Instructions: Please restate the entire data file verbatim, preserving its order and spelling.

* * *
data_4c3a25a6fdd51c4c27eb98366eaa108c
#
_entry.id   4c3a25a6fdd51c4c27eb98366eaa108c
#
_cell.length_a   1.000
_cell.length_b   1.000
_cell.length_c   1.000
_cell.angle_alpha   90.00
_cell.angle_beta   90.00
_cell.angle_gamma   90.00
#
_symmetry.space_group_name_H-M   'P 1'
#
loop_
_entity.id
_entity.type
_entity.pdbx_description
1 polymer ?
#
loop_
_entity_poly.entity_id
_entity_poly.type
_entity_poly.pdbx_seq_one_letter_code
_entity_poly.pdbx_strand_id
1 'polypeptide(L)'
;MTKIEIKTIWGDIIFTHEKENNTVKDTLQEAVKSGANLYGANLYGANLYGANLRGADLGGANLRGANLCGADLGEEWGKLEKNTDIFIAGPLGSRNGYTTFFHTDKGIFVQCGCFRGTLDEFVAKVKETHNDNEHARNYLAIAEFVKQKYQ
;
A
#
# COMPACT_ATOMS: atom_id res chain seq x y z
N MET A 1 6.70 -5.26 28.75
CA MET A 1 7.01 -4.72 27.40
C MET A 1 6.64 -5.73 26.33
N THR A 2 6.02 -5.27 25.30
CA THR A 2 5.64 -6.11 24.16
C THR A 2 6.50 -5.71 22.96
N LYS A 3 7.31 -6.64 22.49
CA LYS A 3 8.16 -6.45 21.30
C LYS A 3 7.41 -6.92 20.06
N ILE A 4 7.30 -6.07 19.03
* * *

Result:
data_4c3a25a6fdd51c4c27eb98366eaa108c
#
_entry.id   4c3a25a6fdd51c4c27eb98366eaa108c
#
_cell.length_a   1.000
_cell.length_b   1.000
_cell.length_c   1.000
_cell.angle_alpha   90.00
_cell.angle_beta   90.00
_cell.angle_gamma   90.00
#
_symmetry.space_group_name_H-M   'P 1'
#
loop_
_entity.id
_entity.type
_entity.pdbx_description
1 polymer ?
#
loop_
_entity_poly.entity_id
_entity_poly.type
_entity_poly.pdbx_seq_one_letter_code
_entity_poly.pdbx_strand_id
1 'polypeptide(L)'
;MTKIEIKTIWGDIIFTHEKENNTVKDTLQEAVKSGANLYGANLYGANLYGANLRGADLGGANLRGANLCGADLGEEWGKLEKNTDIFIAGPLGSRNGYTTFFHTDKGIFVQCGCFRGTLDEFVAKVKETHNDNEHARNYLAIAEFVKQKYQ
;
A
#
# COMPACT_ATOMS: atom_id res chain seq x y z
N MET A 1 6.70 -5.26 28.75
CA MET A 1 7.01 -4.72 27.40
C MET A 1 6.64 -5.73 26.33
N THR A 2 6.02 -5.27 25.30
CA THR A 2 5.64 -6.11 24.16
C THR A 2 6.50 -5.71 22.96
N LYS A 3 7.31 -6.64 22.49
CA LYS A 3 8.16 -6.45 21.30
C LYS A 3 7.41 -6.92 20.06
N ILE A 4 7.30 -6.07 19.03